3 Key takeaways from Fire In The Belly: On Being a Man.
The book is meant to uncover a new route to authentic manhood. Sam Keen takes modern society’s often contradictory expectations of what it means to be a man and contrasts it with traditional cultures.
- What kind of impact does the absence of initiation rites have on the maturation process of an individual?
- Why does modern jobs leave people depressed?
- How do we reclaim our Selfs in a financially driven world, where so many of us has adopted “a market orientation towards ourselves”.
This book challenges an outdated definition of masculinity that leaves men impoverish and alienated, and tries to replace it with of purpose and fulfillment.
3 ideas from the book.
———1. Traditional vs. Modern roles ———
The good and the bad news about the traditional rites of passage:
- Traditional people knew who they were. (At least they had clear expectations.)
- These traditional rites prevented the development of individuality.
🦱🧑🦱 Traditionally you were a child, and then a man or a woman. This eliminated any time where freedom could develop. This was a great way to ensure conformity in the tribe. Carefree years of adolescence is a modern invention.
——— 2. Stress & Dragons———
If I would rank key events that triggered spiritual growth for me, then being close to burnout would rank as nr.1.
“On the path to authentic selfhood we must remain for a time in the dark side of the soul until we reach the very bottom of despair.”
Philosophers and theologians and pilgrims talks about this part of the journey as being crucified, losing the ego, descending into hell, or battle dragons. Now we call it by clinical names like stress, depression, burnout.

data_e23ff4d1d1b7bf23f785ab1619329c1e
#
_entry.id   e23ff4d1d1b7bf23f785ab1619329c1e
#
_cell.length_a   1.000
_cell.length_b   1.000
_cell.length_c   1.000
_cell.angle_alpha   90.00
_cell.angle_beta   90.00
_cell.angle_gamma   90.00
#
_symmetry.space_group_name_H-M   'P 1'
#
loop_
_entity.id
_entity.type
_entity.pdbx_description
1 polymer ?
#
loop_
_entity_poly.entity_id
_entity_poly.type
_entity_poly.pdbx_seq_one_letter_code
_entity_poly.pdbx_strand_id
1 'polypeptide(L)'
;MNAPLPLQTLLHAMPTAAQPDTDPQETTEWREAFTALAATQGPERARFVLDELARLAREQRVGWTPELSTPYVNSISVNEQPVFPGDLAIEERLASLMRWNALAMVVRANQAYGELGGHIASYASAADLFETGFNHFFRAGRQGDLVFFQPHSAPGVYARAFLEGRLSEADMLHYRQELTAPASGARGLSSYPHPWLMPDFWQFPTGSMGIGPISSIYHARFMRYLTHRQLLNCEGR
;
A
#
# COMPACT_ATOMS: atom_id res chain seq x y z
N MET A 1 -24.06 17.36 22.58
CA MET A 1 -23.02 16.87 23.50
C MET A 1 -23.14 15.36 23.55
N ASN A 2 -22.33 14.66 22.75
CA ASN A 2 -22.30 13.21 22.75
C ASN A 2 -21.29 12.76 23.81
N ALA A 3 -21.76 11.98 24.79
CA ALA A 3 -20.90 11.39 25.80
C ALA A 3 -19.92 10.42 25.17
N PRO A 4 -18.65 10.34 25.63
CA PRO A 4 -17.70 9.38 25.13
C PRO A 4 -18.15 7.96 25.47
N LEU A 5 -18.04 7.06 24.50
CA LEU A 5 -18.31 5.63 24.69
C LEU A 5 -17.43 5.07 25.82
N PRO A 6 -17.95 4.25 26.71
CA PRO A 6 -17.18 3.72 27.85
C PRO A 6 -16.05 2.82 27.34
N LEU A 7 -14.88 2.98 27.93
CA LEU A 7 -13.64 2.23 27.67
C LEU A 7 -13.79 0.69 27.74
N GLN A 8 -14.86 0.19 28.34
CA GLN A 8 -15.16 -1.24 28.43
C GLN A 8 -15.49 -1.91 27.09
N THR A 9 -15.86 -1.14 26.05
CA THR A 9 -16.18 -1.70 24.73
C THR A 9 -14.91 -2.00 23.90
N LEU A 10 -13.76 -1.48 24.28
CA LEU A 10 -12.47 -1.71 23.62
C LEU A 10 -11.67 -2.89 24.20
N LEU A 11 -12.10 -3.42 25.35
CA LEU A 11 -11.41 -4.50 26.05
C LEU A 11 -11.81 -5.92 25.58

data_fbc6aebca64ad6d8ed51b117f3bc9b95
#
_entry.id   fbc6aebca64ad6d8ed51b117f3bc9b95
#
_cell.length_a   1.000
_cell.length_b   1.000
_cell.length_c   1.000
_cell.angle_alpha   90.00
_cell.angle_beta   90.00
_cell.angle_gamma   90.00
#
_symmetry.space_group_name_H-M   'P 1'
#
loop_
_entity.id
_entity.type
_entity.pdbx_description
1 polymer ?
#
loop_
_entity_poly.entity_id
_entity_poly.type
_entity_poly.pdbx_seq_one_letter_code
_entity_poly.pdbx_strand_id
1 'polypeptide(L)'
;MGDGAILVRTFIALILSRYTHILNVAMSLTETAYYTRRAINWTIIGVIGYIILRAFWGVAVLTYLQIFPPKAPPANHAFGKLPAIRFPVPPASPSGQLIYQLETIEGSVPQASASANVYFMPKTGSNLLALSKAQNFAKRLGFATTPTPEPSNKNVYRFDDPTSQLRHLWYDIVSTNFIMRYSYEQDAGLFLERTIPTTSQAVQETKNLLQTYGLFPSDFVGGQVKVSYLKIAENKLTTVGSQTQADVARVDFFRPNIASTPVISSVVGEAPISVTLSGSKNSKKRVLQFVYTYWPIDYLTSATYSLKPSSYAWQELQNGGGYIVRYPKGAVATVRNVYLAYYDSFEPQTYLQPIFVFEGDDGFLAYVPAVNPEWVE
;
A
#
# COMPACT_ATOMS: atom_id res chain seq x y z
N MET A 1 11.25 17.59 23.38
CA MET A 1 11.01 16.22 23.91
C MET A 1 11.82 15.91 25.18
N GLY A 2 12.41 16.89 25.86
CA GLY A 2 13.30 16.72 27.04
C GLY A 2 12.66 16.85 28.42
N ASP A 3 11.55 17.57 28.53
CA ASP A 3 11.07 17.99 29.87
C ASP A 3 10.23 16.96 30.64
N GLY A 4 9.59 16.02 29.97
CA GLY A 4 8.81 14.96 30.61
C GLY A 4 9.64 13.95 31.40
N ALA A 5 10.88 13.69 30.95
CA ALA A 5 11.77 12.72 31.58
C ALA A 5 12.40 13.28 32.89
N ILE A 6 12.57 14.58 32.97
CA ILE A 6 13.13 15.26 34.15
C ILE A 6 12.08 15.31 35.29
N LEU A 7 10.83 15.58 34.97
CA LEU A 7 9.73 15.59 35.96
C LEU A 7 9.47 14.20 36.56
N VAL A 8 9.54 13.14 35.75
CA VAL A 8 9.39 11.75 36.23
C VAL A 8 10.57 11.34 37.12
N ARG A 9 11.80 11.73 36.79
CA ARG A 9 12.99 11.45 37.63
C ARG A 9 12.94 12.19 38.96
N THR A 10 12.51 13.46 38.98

Tricks like stress & time management, mindfulness techniques, and learning to cope w. stress, might actually destroy the significance these experiences of despair ones had on people’s lives—or at least delay the growth that needs to happen.
—— 3. The Corporate Hearth ——
Companies are trying to turn the workplace into the new home and hearth. I can relate to this a lot since I’m in the tech industry where this trend is quite intense. A Company “culture” is invented, with it’s own “myth and rituals” and we are expected to view the workplace as a “family”.
But “under those velvet gloves is the iron fist of warfare.”. I think I know what Sam means by that. I have seen what happens when striving companies hits a rut: No more bean bags and office dogs!
It’s easy to forget the real purpose of a business when it’s so well hidden.
It’s a short and sweet read, but feels a bit dated (91’). The time of “It’s the cost of the toys that separate the men from the boys” mindset among men seems to have past. But I think some of the alienation around masculinity is still around! It would be interesting to read a more recent book in the topic.
What is the closest thing you have to initiation rites in your culture?